For several reasons, I took a little break from writing over the last few weeks. Mainly because I was trying to see exactly what direction to go in for my next post. And yes, I was lazy with mind and keyboard also. I had to be honest with that. But I also have been in the midst of a brief series on the topic of fear, and I wanted to wait to see how I might approach the topic this time around. However, I am moved to write on something that is long overdue, and that much ink has been spilled on. This particular tragedy in Orlando has been on my heart a lot lately. It has taken me a few weeks to write on it, because it has been hard to process the proper way to respond. It has been difficult not to be influenced by much of what I have read. Not that every influence was bad or anything, just that I wanted to be honest in sharing my own perspective. I wanted my mind to be as clear as possible, so as not to be insensitive or to comment on things that are secondary to the matter of grieving families and community.
Of course, this tragedy is on many people’s hearts all over the country. And rightly so. Every tragedy should be remembered and grieved over. Grief is universal. It affects everyone……male or female, gay or straight, young or old, Christian, Hindu, Muslim, or atheist. Everyone, at some level, grieves. Sometimes for the right things, sometimes for the wrong things. This one should break our hearts. After all, the Orlando shooting was the worst massacre in US history, committed by a man named Omar Mateen.
What happened at the Pulse Nightclub around 2am on Sunday June 12th should bring us to tears, and to our knees. That should be our immediate reaction when we think of Orlando. For Christians who are reading this, didn’t we all grieve last year on June 26th when the Supreme Court made their Landmark Decision on gay marriage being a Constitutional right? And yes, we believe in the sanctity of marriage between one man and one woman, and so we should. The Bible clearly teaches it. But should we not also grieve even more for real people created in the image of the Holy One? None of us have forgotten about the Supreme Court Decision. And so we shouldn’t. But brothers and sisters, let us not forgot Orlando. Let us not forget the LGBTQ community. Yes, the sanctity of marriage is an important issue for discussion. It is important for our children and society at large. But while realizing this, we must also remember that gay people are living, breathing individuals whose families and communities are suffering great loss right now.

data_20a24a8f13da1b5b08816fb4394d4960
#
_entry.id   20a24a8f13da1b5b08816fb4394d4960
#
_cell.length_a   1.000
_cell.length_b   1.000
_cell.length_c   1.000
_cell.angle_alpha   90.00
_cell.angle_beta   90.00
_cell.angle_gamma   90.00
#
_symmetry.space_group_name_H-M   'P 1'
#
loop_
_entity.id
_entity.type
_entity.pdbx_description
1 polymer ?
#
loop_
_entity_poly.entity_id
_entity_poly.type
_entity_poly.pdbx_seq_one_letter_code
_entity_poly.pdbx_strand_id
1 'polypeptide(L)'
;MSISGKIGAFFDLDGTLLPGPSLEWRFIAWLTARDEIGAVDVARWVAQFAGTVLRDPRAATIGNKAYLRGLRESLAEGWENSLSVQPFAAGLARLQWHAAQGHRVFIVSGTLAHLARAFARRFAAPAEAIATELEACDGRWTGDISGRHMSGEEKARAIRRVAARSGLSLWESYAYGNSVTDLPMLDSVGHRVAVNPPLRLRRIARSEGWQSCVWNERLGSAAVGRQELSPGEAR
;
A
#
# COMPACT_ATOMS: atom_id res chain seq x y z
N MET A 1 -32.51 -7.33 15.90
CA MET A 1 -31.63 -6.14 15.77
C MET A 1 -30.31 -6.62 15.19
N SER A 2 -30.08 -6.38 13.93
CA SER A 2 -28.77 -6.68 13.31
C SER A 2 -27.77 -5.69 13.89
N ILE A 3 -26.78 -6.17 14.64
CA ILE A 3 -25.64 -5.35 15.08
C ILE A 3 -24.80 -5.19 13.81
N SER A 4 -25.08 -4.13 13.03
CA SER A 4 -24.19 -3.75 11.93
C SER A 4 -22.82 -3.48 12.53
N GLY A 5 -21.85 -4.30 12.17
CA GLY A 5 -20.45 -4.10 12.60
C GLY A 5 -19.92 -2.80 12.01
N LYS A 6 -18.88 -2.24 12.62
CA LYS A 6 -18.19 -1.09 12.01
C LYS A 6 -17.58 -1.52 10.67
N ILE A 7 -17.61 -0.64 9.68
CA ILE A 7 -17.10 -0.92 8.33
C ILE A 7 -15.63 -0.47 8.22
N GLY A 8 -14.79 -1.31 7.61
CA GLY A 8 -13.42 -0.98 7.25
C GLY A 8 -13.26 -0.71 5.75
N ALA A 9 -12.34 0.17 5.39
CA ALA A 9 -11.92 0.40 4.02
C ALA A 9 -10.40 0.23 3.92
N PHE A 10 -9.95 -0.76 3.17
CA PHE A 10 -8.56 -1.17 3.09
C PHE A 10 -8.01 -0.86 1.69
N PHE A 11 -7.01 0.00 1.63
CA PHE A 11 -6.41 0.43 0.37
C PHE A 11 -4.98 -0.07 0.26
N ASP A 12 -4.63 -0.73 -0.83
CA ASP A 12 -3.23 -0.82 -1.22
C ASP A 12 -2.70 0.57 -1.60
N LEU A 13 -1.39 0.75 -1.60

This is not a universal rebuke against Christians, as though believers are not mourning over this horrific event. Many believers are grieving. This is simply a warning to us all, Christians and others who oppose gay marriage. The warning is this: let us be careful that important issues do not take such preference in our lives that we end up forgetting to love human beings in the process. The throne of God must be approached for these victim’s loved ones. And I believe that, in doing so, our hearts will be more ready to reach out to them in acts of love. And we’ll be more prepared to offer them the hope of the gospel of Jesus Christ. For more perspective on how we should respond to the LGBT community, please listen to RC Sproul in this interview. His church is about a half hour away from the Pulse Nightclub.
Christians, we need to grieve wholeheartedly for the LGBTQ community. And I mean really, really grieve. How? By praying, giving, and being careful with our rhetoric by speaking the truth in love (see Ephesians 4:15). What I fear is that somehow, in the midst of arguments on gun control, immigration, and even marriage rights, that we are forgetting to grieve. 49 people created in the image of God have died. They have died in a very violent manner. They were scared. Really, really scared. Their families know this, and they have to live with that knowledge. Their children are not coming home anymore. Let this sink in. Pray for their loved ones……….brothers and sisters, mothers and fathers, friends, and their gay partners. They all have lost someone they love and care about. I know that I have failed to soak them in prayer the way that God calls us to. Let us try to imagine what these victims, pictured here, were truly going through. Please, click on the link to see pictures of the victims. It will be a heartfelt, sobering reminder of the preciousness of human life. They were like me and you in so many ways. They worked hard, they had hobbies, they had cares and concerns, and like us, wanted to be able to visit a public place without fear of being murdered. A brutal terrorist named Omar Mateen ended all of their future hopes, plans and joys.
Beloved Christians, let us not forget June 26th 2015, as we know that God was grieved because of that Supreme Court decision. But brothers and sisters, let us be careful not to let Obergefell choke out our love for Orlando. Yes, we must speak the truth on marriage. We must call sin what it is. At the same time, we must choose our words carefully and make sure our timing is right. We must have a tenderness about us as Christians that is easy to notice. Jesus addressed many broken people in the gospels, especially women who were sexually broken. And He always did it with love. He had a soft heart for broken sinners. Let us follow His example. Beloved, I hope and pray that June 12th, 2016 is etched in our memories for the rest of our lives, so that we never forget the 49.
If you are gay and are reading this post, thank you for taking the time. I appreciate you and your comments, even if you don’t agree with everything I believe.
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One thought on “Christians, Let Us Never Forget the 49”
[…] you with acts of love and mercy. We want to be better with the LGBTQ community. In a previous post I wrote on the Orlando massacre, I made it clear just how devastated we should feel for all of […]